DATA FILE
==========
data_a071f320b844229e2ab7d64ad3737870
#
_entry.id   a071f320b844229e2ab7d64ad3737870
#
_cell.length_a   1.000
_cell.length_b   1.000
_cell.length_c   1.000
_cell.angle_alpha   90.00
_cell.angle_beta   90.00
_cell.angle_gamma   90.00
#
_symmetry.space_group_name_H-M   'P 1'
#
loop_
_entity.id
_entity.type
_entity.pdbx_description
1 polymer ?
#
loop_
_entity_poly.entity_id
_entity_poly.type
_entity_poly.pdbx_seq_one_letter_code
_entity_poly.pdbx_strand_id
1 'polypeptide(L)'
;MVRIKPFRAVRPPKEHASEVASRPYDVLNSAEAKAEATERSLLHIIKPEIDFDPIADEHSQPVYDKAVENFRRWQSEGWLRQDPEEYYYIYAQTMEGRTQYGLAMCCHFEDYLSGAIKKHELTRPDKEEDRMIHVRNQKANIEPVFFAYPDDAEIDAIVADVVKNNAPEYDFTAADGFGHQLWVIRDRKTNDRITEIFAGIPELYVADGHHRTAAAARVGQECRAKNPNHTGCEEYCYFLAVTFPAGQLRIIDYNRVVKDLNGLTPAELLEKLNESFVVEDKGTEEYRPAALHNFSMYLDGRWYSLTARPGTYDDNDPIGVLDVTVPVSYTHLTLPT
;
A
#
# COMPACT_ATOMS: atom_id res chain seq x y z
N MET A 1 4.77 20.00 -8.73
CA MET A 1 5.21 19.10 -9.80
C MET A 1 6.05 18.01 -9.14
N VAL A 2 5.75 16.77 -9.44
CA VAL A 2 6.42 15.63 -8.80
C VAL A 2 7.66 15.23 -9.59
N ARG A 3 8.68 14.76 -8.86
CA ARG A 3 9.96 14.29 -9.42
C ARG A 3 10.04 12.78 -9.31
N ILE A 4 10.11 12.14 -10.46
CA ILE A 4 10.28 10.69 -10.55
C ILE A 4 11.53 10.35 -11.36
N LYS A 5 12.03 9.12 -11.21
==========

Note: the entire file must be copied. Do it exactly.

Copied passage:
data_a071f320b844229e2ab7d64ad3737870
#
_entry.id   a071f320b844229e2ab7d64ad3737870
#
_cell.length_a   1.000
_cell.length_b   1.000
_cell.length_c   1.000
_cell.angle_alpha   90.00
_cell.angle_beta   90.00
_cell.angle_gamma   90.00
#
_symmetry.space_group_name_H-M   'P 1'
#
loop_
_entity.id
_entity.type
_entity.pdbx_description
1 polymer ?
#
loop_
_entity_poly.entity_id
_entity_poly.type
_entity_poly.pdbx_seq_one_letter_code
_entity_poly.pdbx_strand_id
1 'polypeptide(L)'
;MVRIKPFRAVRPPKEHASEVASRPYDVLNSAEAKAEATERSLLHIIKPEIDFDPIADEHSQPVYDKAVENFRRWQSEGWLRQDPEEYYYIYAQTMEGRTQYGLAMCCHFEDYLSGAIKKHELTRPDKEEDRMIHVRNQKANIEPVFFAYPDDAEIDAIVADVVKNNAPEYDFTAADGFGHQLWVIRDRKTNDRITEIFAGIPELYVADGHHRTAAAARVGQECRAKNPNHTGCEEYCYFLAVTFPAGQLRIIDYNRVVKDLNGLTPAELLEKLNESFVVEDKGTEEYRPAALHNFSMYLDGRWYSLTARPGTYDDNDPIGVLDVTVPVSYTHLTLPT
;
A
#
# COMPACT_ATOMS: atom_id res chain seq x y z
N MET A 1 4.77 20.00 -8.73
CA MET A 1 5.21 19.10 -9.80
C MET A 1 6.05 18.01 -9.14
N VAL A 2 5.75 16.77 -9.44
CA VAL A 2 6.42 15.63 -8.80
C VAL A 2 7.66 15.23 -9.59
N ARG A 3 8.68 14.76 -8.86
CA ARG A 3 9.96 14.29 -9.42
C ARG A 3 10.04 12.78 -9.31
N ILE A 4 10.11 12.14 -10.46
CA ILE A 4 10.28 10.69 -10.55
C ILE A 4 11.53 10.35 -11.36
N LYS A 5 12.03 9.12 -11.21